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Mother   By: (1860-1938)

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MOTHER

By Owen Wister

To My Favourite Broker With The Earnest Assurance That Mr. Beverly Is Not Meant For Him

NOTE

IN 1901, this story appeared anonymously as the ninth of a sequence of short stories by various authors, in a volume entitled A House Party. It has been slightly remodelled for separate publication.

June 7, 1907, OWEN WISTER

MOTHER

When handsome young Richard Field he was very handsome and very young announced to our assembled company that if his turn should really come to tell us a story, the story should be no invention of his fancy, but a page of truth, a chapter from his own life, in which himself was the hero and a lovely, innocent girl was the heroine, his wife at once looked extremely uncomfortable. She changed the reclining position in which she had been leaning back in her chair, and she sat erect, with a hand closed upon each arm of the chair.

"Richard," she said, "do you think that it is right of you to tell any one, even friends, anything that you have never yet confessed to me?"

"Ethel," replied Richard, "although I cannot promise that you will be entirely proud of my conduct when you have heard this episode of my past, I do say that there is nothing in it to hurt the trust you have placed in me since I have been your husband. Only," he added, "I hope that I shall not have to tell any story at all."

"Oh, yes you will!" we all exclaimed together; and the men looked eager while the women sighed.

The rest of us were much older than Richard, we were middle aged, in fact; and human nature is so constructed, that when it is at the age when making love keeps it busy, it does not care so much to listen to tales of others' love making; but the more it recedes from that period of exuberance, and ceases to have love adventures of its own, the greater become its hunger and thirst to hear about this delicious business which it can no longer personally practice with the fluency of yore. It was for this reason that we all yearned in our middle aged way for the tale of love which we expected from young Richard. He, on his part, repeated the hope that by the time his turn to tell a story was reached we should be tired of stories and prefer to spend the evening at the card tables or in the music room.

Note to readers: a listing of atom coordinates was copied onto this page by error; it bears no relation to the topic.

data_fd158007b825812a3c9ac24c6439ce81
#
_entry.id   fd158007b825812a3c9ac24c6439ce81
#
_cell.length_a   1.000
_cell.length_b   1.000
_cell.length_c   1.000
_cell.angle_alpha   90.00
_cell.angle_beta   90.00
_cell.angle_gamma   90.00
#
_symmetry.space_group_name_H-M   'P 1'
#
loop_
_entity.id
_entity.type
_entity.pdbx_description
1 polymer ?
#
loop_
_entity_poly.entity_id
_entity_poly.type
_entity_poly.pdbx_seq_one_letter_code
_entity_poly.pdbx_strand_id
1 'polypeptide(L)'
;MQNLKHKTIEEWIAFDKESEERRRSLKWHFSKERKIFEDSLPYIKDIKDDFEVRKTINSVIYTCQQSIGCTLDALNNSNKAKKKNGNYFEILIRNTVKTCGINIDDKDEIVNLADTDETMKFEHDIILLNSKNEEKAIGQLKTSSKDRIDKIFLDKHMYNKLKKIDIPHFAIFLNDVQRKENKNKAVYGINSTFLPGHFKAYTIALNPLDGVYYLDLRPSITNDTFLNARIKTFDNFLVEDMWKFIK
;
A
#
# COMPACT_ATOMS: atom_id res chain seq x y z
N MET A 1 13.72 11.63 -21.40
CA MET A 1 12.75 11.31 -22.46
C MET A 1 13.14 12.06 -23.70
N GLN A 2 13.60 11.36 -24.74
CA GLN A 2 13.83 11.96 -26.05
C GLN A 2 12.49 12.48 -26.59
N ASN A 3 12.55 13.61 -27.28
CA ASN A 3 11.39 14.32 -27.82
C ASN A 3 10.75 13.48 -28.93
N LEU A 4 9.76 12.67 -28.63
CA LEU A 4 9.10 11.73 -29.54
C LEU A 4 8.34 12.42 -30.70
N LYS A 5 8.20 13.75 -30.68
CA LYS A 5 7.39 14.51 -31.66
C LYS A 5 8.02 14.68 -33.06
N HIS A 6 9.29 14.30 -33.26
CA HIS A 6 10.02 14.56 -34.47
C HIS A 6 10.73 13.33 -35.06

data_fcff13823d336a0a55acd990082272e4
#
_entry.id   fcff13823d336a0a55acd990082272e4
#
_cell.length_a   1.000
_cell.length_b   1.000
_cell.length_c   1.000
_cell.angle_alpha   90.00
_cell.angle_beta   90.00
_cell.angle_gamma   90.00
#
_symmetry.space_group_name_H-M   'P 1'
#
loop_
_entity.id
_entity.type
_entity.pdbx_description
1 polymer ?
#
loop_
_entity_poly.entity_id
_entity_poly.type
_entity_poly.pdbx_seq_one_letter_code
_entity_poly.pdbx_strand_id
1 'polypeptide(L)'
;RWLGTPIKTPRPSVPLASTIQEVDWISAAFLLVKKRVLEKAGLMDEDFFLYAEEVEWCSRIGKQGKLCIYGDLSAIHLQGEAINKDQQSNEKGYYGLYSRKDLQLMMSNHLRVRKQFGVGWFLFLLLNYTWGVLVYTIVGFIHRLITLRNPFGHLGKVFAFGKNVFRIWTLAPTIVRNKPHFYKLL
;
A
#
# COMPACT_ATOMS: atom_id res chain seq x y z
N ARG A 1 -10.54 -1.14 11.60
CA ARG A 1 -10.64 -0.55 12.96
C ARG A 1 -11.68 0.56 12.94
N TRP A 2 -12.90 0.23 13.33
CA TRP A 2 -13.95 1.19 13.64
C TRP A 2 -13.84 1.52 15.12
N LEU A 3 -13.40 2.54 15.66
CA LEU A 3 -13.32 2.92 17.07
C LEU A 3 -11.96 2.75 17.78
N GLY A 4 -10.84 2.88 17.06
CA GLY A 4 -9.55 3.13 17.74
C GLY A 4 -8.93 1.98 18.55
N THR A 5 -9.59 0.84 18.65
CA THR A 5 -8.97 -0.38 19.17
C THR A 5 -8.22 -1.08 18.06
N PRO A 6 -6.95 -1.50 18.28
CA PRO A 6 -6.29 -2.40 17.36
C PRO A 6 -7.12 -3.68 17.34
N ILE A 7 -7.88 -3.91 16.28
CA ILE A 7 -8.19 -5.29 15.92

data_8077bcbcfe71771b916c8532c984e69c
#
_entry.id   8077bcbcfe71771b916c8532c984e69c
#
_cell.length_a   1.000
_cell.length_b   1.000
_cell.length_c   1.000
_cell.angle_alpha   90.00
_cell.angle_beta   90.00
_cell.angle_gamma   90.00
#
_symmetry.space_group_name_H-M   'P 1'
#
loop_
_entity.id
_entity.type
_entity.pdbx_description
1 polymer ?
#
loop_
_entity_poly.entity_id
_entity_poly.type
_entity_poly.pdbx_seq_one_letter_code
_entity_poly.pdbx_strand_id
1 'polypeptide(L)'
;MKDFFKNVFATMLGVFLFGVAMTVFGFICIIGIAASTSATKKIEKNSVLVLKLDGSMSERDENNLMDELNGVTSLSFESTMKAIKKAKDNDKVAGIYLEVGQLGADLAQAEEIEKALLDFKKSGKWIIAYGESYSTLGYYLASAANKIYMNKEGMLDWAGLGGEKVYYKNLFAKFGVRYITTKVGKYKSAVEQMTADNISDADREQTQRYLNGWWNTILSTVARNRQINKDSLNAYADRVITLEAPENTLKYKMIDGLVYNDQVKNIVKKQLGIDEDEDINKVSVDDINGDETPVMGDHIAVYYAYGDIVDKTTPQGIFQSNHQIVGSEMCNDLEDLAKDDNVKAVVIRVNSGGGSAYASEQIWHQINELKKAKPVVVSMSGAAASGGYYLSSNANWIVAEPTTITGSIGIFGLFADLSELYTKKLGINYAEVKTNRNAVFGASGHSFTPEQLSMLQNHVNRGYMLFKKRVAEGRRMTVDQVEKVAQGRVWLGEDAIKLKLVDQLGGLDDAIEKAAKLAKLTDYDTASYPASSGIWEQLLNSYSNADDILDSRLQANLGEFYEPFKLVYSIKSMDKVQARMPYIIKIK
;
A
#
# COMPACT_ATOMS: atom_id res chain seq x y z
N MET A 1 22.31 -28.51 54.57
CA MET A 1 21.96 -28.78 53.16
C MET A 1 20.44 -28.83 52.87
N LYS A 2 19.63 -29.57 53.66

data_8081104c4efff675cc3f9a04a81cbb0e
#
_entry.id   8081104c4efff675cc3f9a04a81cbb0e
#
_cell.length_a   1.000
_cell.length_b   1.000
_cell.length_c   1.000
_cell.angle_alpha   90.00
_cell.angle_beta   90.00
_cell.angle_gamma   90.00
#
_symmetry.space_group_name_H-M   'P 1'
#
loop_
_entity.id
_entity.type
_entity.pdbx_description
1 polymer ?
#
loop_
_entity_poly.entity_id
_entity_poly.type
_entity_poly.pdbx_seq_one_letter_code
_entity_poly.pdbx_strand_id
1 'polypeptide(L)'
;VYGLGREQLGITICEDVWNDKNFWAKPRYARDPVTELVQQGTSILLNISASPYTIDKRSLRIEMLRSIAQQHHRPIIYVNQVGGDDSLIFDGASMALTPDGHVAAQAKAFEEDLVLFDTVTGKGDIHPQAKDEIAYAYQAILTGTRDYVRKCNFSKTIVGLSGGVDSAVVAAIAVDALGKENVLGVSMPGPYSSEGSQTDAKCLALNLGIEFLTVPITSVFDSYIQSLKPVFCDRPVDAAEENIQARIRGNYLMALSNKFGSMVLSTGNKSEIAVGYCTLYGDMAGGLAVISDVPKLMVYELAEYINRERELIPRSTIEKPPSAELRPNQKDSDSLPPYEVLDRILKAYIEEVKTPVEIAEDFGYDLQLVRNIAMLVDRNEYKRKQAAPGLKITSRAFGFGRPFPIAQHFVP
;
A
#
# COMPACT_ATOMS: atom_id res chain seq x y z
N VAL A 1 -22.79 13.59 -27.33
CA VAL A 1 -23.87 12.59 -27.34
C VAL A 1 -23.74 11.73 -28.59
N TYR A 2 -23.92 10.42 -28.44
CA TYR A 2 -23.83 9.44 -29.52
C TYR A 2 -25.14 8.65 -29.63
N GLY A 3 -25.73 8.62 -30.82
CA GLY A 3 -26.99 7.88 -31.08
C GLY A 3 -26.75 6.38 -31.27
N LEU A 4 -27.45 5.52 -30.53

We were a house party, no brief "week end" affair, but a gathering whose period for most of the guests covered a generous and leisurely ten days, with enough departures and arrivals to give that variety which is necessary among even the most entertaining and agreeable people. Our skilful hostess had assembled us in the country, beneath a roof of New York luxury, a luxury which has come in these later days to be so much more than princely. By day, the grounds afforded us both golf and tennis, the stables provided motor cars and horses to ride or drive over admirable roads, through beautiful scenery that was embellished by a magnificent autumn season. At nightfall, the great house itself received us in the arms of supreme comfort, fed us sumptuously, and after dinner ministered to our middle aged bodies with chairs and sofas of the highest development.

The plan devised by our hostess, Mrs. Davenport, that a story should be told by one of us each evening, had met with courtesy, but not I with immediate enthusiasm. But Mrs. Davenport had chosen her guests with her usual wisdom, and after the first experiment, story telling proved so successful that none of us would have readily abandoned it. When the time had come for Richard Field to entertain the company with the promised tale from his life experience, his hope of escaping this ordeal had altogether vanished.

Mrs. Field, it had been noticed as early as breakfast time, was inclined to be nervous on her husband's account. Five years of married life had not cured her of this amiable symptom, and she made but a light meal. He, on the other hand, ate heartily and without signs of disturbance. Apparently he was not even conscious of the glances that his wife so frequently stole at him... Continue reading book >>




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